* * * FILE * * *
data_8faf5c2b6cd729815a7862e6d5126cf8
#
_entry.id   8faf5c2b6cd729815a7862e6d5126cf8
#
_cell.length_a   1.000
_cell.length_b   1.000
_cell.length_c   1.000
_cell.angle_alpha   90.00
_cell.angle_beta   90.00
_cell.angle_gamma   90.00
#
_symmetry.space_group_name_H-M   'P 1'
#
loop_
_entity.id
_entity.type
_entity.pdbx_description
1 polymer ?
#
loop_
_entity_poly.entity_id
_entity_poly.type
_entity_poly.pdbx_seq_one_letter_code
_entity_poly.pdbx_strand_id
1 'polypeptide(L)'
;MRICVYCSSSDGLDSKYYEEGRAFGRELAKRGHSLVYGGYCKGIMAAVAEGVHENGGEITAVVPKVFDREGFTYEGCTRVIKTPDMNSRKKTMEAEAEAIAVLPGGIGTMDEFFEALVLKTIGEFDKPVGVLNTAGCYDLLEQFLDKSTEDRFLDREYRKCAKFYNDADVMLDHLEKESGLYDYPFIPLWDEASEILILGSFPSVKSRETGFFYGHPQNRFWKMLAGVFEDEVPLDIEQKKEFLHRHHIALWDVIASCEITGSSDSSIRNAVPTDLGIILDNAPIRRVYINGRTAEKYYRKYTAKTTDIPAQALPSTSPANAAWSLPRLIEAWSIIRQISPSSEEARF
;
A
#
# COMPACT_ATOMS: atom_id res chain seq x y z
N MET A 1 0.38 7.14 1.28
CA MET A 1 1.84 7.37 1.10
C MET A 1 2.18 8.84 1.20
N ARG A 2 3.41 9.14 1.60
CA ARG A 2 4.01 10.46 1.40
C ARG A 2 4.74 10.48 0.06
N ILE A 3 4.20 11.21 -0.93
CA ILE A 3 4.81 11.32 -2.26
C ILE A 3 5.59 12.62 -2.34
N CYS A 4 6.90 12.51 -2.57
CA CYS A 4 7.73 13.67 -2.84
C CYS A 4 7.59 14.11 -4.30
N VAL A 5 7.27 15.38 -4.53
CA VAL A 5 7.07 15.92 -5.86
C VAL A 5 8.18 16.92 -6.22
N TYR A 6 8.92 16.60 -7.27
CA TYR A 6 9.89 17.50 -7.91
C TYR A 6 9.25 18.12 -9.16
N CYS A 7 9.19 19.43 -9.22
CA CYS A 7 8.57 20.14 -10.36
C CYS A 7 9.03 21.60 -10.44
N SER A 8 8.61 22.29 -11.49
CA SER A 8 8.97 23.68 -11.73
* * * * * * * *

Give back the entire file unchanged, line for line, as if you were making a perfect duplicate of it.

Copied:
data_8faf5c2b6cd729815a7862e6d5126cf8
#
_entry.id   8faf5c2b6cd729815a7862e6d5126cf8
#
_cell.length_a   1.000
_cell.length_b   1.000
_cell.length_c   1.000
_cell.angle_alpha   90.00
_cell.angle_beta   90.00
_cell.angle_gamma   90.00
#
_symmetry.space_group_name_H-M   'P 1'
#
loop_
_entity.id
_entity.type
_entity.pdbx_description
1 polymer ?
#
loop_
_entity_poly.entity_id
_entity_poly.type
_entity_poly.pdbx_seq_one_letter_code
_entity_poly.pdbx_strand_id
1 'polypeptide(L)'
;MRICVYCSSSDGLDSKYYEEGRAFGRELAKRGHSLVYGGYCKGIMAAVAEGVHENGGEITAVVPKVFDREGFTYEGCTRVIKTPDMNSRKKTMEAEAEAIAVLPGGIGTMDEFFEALVLKTIGEFDKPVGVLNTAGCYDLLEQFLDKSTEDRFLDREYRKCAKFYNDADVMLDHLEKESGLYDYPFIPLWDEASEILILGSFPSVKSRETGFFYGHPQNRFWKMLAGVFEDEVPLDIEQKKEFLHRHHIALWDVIASCEITGSSDSSIRNAVPTDLGIILDNAPIRRVYINGRTAEKYYRKYTAKTTDIPAQALPSTSPANAAWSLPRLIEAWSIIRQISPSSEEARF
;
A
#
# COMPACT_ATOMS: atom_id res chain seq x y z
N MET A 1 0.38 7.14 1.28
CA MET A 1 1.84 7.37 1.10
C MET A 1 2.18 8.84 1.20
N ARG A 2 3.41 9.14 1.60
CA ARG A 2 4.01 10.46 1.40
C ARG A 2 4.74 10.48 0.06
N ILE A 3 4.20 11.21 -0.93
CA ILE A 3 4.81 11.32 -2.26
C ILE A 3 5.59 12.62 -2.34
N CYS A 4 6.90 12.51 -2.57
CA CYS A 4 7.73 13.67 -2.84
C CYS A 4 7.59 14.11 -4.30
N VAL A 5 7.27 15.38 -4.53
CA VAL A 5 7.07 15.92 -5.86
C VAL A 5 8.18 16.92 -6.22
N TYR A 6 8.92 16.60 -7.27
CA TYR A 6 9.89 17.50 -7.91
C TYR A 6 9.25 18.12 -9.16
N CYS A 7 9.19 19.43 -9.22
CA CYS A 7 8.57 20.14 -10.36
C CYS A 7 9.03 21.60 -10.44
N SER A 8 8.61 22.29 -11.49
CA SER A 8 8.97 23.68 -11.73